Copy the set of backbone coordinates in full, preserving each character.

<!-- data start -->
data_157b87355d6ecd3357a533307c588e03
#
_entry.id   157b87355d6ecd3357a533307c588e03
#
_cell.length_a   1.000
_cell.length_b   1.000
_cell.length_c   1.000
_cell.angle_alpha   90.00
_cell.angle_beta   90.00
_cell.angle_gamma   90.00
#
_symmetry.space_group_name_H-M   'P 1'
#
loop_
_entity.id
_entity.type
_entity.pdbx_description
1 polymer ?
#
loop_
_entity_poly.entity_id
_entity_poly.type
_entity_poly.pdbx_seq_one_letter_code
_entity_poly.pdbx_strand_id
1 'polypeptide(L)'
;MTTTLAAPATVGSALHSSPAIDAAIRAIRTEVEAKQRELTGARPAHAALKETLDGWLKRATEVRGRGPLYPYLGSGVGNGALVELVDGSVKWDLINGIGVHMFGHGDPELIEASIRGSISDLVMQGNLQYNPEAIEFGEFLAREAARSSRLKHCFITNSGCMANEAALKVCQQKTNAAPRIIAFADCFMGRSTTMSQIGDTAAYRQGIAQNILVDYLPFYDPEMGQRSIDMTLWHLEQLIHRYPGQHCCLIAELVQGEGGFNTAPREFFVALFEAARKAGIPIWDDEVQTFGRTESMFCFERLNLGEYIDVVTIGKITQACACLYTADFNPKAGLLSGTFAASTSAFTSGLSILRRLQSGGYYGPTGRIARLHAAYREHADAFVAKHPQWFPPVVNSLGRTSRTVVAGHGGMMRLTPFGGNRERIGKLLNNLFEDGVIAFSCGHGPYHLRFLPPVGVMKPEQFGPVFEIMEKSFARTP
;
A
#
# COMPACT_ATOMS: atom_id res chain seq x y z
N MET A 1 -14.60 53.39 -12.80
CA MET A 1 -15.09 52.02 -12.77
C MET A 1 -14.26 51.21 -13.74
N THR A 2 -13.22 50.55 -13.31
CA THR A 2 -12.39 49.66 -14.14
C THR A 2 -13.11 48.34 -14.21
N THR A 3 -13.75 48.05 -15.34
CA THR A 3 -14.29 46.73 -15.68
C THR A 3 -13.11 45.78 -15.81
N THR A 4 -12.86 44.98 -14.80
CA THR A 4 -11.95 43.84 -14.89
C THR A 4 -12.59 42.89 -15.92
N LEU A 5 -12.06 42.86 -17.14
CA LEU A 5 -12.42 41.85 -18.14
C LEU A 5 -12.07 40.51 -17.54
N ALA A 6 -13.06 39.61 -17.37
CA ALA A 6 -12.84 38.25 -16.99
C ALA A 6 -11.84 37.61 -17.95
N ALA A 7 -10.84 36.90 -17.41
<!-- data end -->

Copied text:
data_157b87355d6ecd3357a533307c588e03
#
_entry.id   157b87355d6ecd3357a533307c588e03
#
_cell.length_a   1.000
_cell.length_b   1.000
_cell.length_c   1.000
_cell.angle_alpha   90.00
_cell.angle_beta   90.00
_cell.angle_gamma   90.00
#
_symmetry.space_group_name_H-M   'P 1'
#
loop_
_entity.id
_entity.type
_entity.pdbx_description
1 polymer ?
#
loop_
_entity_poly.entity_id
_entity_poly.type
_entity_poly.pdbx_seq_one_letter_code
_entity_poly.pdbx_strand_id
1 'polypeptide(L)'
;MTTTLAAPATVGSALHSSPAIDAAIRAIRTEVEAKQRELTGARPAHAALKETLDGWLKRATEVRGRGPLYPYLGSGVGNGALVELVDGSVKWDLINGIGVHMFGHGDPELIEASIRGSISDLVMQGNLQYNPEAIEFGEFLAREAARSSRLKHCFITNSGCMANEAALKVCQQKTNAAPRIIAFADCFMGRSTTMSQIGDTAAYRQGIAQNILVDYLPFYDPEMGQRSIDMTLWHLEQLIHRYPGQHCCLIAELVQGEGGFNTAPREFFVALFEAARKAGIPIWDDEVQTFGRTESMFCFERLNLGEYIDVVTIGKITQACACLYTADFNPKAGLLSGTFAASTSAFTSGLSILRRLQSGGYYGPTGRIARLHAAYREHADAFVAKHPQWFPPVVNSLGRTSRTVVAGHGGMMRLTPFGGNRERIGKLLNNLFEDGVIAFSCGHGPYHLRFLPPVGVMKPEQFGPVFEIMEKSFARTP
;
A
#
# COMPACT_ATOMS: atom_id res chain seq x y z
N MET A 1 -14.60 53.39 -12.80
CA MET A 1 -15.09 52.02 -12.77
C MET A 1 -14.26 51.21 -13.74
N THR A 2 -13.22 50.55 -13.31
CA THR A 2 -12.39 49.66 -14.14
C THR A 2 -13.11 48.34 -14.21
N THR A 3 -13.75 48.05 -15.34
CA THR A 3 -14.29 46.73 -15.68
C THR A 3 -13.11 45.78 -15.81
N THR A 4 -12.86 44.98 -14.80
CA THR A 4 -11.95 43.84 -14.89
C THR A 4 -12.59 42.89 -15.92
N LEU A 5 -12.06 42.86 -17.14
CA LEU A 5 -12.42 41.85 -18.14
C LEU A 5 -12.07 40.51 -17.54
N ALA A 6 -13.06 39.61 -17.37
CA ALA A 6 -12.84 38.25 -16.99
C ALA A 6 -11.84 37.61 -17.95
N ALA A 7 -10.84 36.90 -17.41